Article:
According to official figures, AFTA has increased trade value among regional countries from $430 billion in 1993 to more than $2.3 trillion in 2011.
At the 10th ASEAN Leadership Forum organized in Kula Lumpur on July 18, many participants expressed their optimism about the target being achieved as planned.
Mustapa Mohamed, International Trade and Industry Minister of Malaysia, said at the event that regional governments are all committed to ensuring that the core economic integration initiatives are implemented.
"We recognize that we must deliver on our promises," Mustapa was quoted as saying by The Star, a Malaysian newspaper.
On the sidelines of the meeting, Prof. Hidetoshi Nishimura, director of the Economic Research Institute for ASEAN and East Asia, said that "Without a successful roll-out of the AEC in 2015, stakeholders all over the world will find it hard to trust the real power and potential of ASEAN."
Businesses have responded cautiously to the upcoming integration process.
Dang Chi Hung, sales director of Vietnamese cookware manufacturer Kim Hang, said the field of cookware production will see "harsh competition."
He said local businesses are now competing with Chinese imports which are cheaper, but not as good as Vietnamese products.
In a single market, local businesses will have to compete with big producers from neighboring countries who can sell good quality products at competitive prices.
Although Kim Hang has established an extensive distribution network in Vietnam over more than 10 years, the company still has to prepare for tough times ahead, he said.
Over the past year the company has studied regional markets and will soon export the first batch of goods to Malaysia, which is almost similar to Vietnam's market with "not too high demands," said Hung.
Le Phuoc Vu, chairman of the Hoa Sen Group, which produces iron roofs, sees the AEC's establishment as an opportunity that will definitely profit member nations.
But, he also said that "if we do not know how to catch it, that opportunity will become a threat."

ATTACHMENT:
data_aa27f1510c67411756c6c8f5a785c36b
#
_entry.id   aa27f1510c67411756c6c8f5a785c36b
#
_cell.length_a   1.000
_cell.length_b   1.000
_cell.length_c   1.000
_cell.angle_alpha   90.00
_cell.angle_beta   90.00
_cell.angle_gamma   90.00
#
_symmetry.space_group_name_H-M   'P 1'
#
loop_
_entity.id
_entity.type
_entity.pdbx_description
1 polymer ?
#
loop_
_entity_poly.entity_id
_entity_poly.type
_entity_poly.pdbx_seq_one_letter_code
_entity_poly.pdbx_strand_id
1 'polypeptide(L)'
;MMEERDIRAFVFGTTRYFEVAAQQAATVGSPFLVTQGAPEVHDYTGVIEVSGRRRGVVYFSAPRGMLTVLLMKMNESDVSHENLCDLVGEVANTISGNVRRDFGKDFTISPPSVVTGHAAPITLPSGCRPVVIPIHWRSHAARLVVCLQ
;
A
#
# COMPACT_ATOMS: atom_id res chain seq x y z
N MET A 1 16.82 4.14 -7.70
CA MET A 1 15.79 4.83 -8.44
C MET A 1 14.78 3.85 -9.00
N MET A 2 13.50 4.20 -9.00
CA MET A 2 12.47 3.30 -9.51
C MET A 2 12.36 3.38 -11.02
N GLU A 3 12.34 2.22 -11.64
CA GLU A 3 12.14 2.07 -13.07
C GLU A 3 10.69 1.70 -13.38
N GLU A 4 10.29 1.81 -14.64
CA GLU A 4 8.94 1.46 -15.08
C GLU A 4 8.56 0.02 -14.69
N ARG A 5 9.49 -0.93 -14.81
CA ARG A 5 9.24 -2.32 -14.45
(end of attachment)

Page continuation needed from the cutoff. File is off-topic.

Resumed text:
Vu said his group was preparing for the integration with several measures. He said they are increasing investment to double it output in the next one-two years, opening factories in Indonesia and Thailand, extending retail channels in the domestic market, and promoting their brand in foreign countries.
Many Thai businesses have already taken action to take advantage of the upcoming market integration.
SCG, a producer of cylinder valves, regulators and brass fittings, is recruiting students in Indonesia, the Philippines, and Vietnam for training and working in Thailand.
Kiti Madiloggovit, HR director of the group, said the recruitment is part of their plan to expand in ASEAN countries in the future.
Also in preparation for the AEC's establishment, the Berli Jucker Public Co (BJC) last year opened two factories in Vietnam, said chairman Aswin Techajareonvikul.
One factory producing glass bottles has been set up in collaboration with Saigon Beer Alcohol and Beverage Corporation, and another one, to can alcohol and other beverages, with the US-owned Ball Corporation to.
Techajareonvikul said the two factories will not only help the company increase its share in Vietnam, which is a potential market, but also extend its market to other countries.
BJC has recently extended its activities in Vietnam to the trading sector by bringing Thai products into the country through Thai Corp International Vietnam. It has also taken over the stores of Japanese-owned convenience store chain FamilyMart.
Charoen Pokphand (CP), Thailand's leading agriculture produce manufacturer, has announced that it will increase investment in Vietnam next year with 10 factories.
CP general director Jittisart J. Sakulchai, said the expansion will enable the company to access raw material sources and customers more effectively across Vietnam, as well as reduce transportation costs.